Sara Ahmed and Carolyn Schwartz
The value of evaluating quality of life (QOL) has always resonated in the minds of patients, clinicians, and society at large. While the term has existed since the time of Pigou in 1920 (Pigou, 1920), it is only in the past two decades that QOL has been operationally defined and that standardized measures exist to allow us to attach a meaningful metric that can be considered for monitoring patient progress and clinical research.
The accumulation of such advances in the development of QOL measures and of other patient-reported outcomes (PRO) is reflected in two major changes that serve as the foundation for the practical application of PROs in research and clinical care. The first is the 2006 publication of the Food and Drug Administration (FDA) Guidance on the use of PROs in medical product development to support labeling claims (Guidance for Industry, 2006). This Guidance formalized the use of PROs in drug development and emphasized the use of symptom and function measures in such research (Puhan et al, 2004). The Guidance also provided a clear and unignorable link between PROs and commercial products aimed at improving health (see Chapter 8).
DeltaQuest Foundation Inc, 31 Mitchell Road, Concord, MA, USA; Research Professor of Medicine and Orthopaedic Surgery, Tufts University School of Medicine, Boston, MA, USA e-mail: [email protected]
The second is that psychometric methods and theory have grown substantially. These methods have opened the door to a deeper and more nuanced approach to working with data as well as for thinking about change over time. They have also provided useful tools for characterizing clinically important change (Browne and Cudeck, 1993), of relevance, both for individual patient monitoring and for assessment of treatment value (Maltais et al, 2008).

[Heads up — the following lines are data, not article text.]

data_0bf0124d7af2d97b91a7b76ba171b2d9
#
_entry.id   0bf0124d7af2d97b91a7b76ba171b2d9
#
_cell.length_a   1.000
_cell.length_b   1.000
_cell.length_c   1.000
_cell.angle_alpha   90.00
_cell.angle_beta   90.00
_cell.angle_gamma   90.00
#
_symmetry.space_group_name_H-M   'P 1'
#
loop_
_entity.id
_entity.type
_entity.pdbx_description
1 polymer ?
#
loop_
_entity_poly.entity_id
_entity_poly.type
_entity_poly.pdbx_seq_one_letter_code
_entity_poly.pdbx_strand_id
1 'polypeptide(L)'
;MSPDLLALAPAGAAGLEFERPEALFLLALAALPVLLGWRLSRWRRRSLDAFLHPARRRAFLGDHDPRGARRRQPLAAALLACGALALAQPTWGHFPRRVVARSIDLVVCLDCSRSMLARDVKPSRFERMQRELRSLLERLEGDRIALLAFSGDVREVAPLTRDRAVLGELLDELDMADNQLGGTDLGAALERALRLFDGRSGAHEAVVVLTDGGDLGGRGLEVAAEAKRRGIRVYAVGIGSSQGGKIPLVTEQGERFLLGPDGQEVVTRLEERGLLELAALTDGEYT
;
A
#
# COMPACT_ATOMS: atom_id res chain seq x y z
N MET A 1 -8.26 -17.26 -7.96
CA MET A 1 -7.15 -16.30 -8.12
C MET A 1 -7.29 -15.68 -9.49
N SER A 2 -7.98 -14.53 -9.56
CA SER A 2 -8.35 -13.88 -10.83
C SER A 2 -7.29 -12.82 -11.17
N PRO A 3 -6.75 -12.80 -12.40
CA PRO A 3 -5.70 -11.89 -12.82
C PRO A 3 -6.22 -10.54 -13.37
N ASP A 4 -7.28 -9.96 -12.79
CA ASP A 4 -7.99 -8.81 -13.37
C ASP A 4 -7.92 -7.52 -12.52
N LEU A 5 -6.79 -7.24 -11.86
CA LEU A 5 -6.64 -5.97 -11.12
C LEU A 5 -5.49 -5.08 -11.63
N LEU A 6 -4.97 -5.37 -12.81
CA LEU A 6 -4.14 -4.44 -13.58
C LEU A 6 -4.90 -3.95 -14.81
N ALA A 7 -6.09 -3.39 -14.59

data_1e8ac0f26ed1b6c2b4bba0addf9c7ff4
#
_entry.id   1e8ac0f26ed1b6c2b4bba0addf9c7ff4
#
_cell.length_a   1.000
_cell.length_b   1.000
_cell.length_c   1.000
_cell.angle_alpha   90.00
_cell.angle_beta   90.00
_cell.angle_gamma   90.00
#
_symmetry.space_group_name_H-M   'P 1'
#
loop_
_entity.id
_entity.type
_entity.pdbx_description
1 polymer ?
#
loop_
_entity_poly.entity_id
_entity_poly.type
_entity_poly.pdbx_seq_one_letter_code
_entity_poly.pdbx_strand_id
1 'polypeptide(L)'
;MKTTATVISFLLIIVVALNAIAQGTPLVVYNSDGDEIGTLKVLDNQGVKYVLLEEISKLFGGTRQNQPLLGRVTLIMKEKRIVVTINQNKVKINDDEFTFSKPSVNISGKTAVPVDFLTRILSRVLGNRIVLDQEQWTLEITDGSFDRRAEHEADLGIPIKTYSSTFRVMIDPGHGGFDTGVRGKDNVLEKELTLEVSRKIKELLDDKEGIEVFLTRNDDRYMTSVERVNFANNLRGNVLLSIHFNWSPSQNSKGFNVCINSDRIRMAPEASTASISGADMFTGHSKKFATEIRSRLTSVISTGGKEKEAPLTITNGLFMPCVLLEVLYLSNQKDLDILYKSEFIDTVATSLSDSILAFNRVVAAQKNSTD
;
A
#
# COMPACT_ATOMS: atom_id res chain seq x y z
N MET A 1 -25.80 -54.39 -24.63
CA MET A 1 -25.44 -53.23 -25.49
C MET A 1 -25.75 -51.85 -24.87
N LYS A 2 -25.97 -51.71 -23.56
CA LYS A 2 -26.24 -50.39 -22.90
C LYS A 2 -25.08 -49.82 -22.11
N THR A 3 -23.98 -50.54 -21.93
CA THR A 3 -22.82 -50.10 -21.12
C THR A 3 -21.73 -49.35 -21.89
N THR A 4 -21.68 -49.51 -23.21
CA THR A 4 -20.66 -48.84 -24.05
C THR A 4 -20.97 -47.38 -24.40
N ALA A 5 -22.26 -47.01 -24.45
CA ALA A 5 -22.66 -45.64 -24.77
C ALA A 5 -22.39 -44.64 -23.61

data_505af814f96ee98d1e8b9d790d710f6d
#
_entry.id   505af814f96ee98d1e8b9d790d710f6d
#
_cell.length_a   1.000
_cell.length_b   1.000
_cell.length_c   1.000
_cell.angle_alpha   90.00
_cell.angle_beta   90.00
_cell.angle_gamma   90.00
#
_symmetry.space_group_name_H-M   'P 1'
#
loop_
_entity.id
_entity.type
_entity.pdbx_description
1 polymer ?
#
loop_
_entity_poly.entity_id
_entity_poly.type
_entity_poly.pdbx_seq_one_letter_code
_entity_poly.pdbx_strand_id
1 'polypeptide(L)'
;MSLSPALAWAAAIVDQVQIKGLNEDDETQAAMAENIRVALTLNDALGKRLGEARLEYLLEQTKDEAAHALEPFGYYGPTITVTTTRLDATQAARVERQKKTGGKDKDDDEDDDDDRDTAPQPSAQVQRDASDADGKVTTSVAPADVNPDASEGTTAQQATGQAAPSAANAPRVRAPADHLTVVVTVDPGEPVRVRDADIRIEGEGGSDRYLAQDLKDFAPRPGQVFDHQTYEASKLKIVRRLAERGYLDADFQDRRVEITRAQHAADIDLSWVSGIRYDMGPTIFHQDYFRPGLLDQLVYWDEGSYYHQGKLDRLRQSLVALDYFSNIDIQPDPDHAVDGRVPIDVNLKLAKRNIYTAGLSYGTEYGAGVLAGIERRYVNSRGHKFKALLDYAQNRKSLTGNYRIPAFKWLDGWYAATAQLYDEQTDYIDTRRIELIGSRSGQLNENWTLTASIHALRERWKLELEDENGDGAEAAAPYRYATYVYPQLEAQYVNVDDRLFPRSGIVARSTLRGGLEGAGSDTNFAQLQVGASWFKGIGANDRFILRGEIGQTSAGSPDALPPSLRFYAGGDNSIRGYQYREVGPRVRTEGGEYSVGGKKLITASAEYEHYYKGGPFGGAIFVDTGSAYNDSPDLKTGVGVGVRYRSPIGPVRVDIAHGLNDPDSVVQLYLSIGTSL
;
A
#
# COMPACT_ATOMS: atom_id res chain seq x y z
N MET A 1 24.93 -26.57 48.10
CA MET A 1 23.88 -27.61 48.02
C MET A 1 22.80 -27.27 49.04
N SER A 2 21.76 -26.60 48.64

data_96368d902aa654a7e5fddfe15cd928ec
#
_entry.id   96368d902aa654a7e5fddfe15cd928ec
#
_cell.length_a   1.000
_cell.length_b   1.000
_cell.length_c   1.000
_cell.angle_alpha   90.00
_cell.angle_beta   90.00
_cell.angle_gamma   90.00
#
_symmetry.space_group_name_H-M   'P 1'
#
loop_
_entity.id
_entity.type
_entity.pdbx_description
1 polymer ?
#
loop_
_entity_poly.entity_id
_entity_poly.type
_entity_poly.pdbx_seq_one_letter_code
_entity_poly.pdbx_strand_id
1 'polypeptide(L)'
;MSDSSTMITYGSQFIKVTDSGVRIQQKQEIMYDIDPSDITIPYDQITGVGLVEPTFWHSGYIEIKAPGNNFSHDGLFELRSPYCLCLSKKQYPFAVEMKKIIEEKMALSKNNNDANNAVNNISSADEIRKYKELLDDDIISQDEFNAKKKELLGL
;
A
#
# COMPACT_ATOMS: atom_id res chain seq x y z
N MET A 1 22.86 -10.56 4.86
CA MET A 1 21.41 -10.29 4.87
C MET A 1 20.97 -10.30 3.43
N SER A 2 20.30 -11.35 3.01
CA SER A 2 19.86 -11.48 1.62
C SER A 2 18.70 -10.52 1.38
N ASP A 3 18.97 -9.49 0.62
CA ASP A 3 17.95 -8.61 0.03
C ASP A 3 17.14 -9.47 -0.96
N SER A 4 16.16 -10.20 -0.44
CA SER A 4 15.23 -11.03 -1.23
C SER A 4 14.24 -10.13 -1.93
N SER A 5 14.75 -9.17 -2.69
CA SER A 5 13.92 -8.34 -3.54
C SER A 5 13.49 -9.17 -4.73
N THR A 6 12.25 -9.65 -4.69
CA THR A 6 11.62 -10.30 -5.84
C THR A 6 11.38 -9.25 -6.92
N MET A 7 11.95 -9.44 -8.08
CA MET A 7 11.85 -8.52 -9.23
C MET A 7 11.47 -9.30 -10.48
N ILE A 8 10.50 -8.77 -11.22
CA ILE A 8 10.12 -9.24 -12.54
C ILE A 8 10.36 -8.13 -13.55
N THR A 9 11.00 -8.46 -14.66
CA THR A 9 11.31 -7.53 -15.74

Theoretical advances have focused on the impact of adaptation on the interpretation of QOL scores. For example, the meaning of change depends on where you start (Hays and Woolley, 2000). Such "response shifts" represent health-related changes in the meaning of measured concepts, due to changes in the individual's internal standards, values, and conceptualization of the concept(s) being measured. The growing evidence base for response shift suggests that it is of primary importance in rehabilitation research, since many interventions aimed at helping people with disability outcomes involve teaching response shifts. If they are not adequately measured, the intervention may appear to have no impact because relevant changes are obfuscated.
This chapter discusses the relevance of QOL to clinical care and research. We will also describe the evolution of the theoretical scope of QOL research, extending from theories in psychology and other social sciences. We also highlight methodological challenges with evaluating change in QOL and how these may be mitigated by incorporating appraisal and response shift assessments.
A. Steptoe (ed.), Handbook of Behavioral Medicine, DOI 10.1007/978-0-387-09488-5_61, © Springer Science+Business Media, LLC 2010
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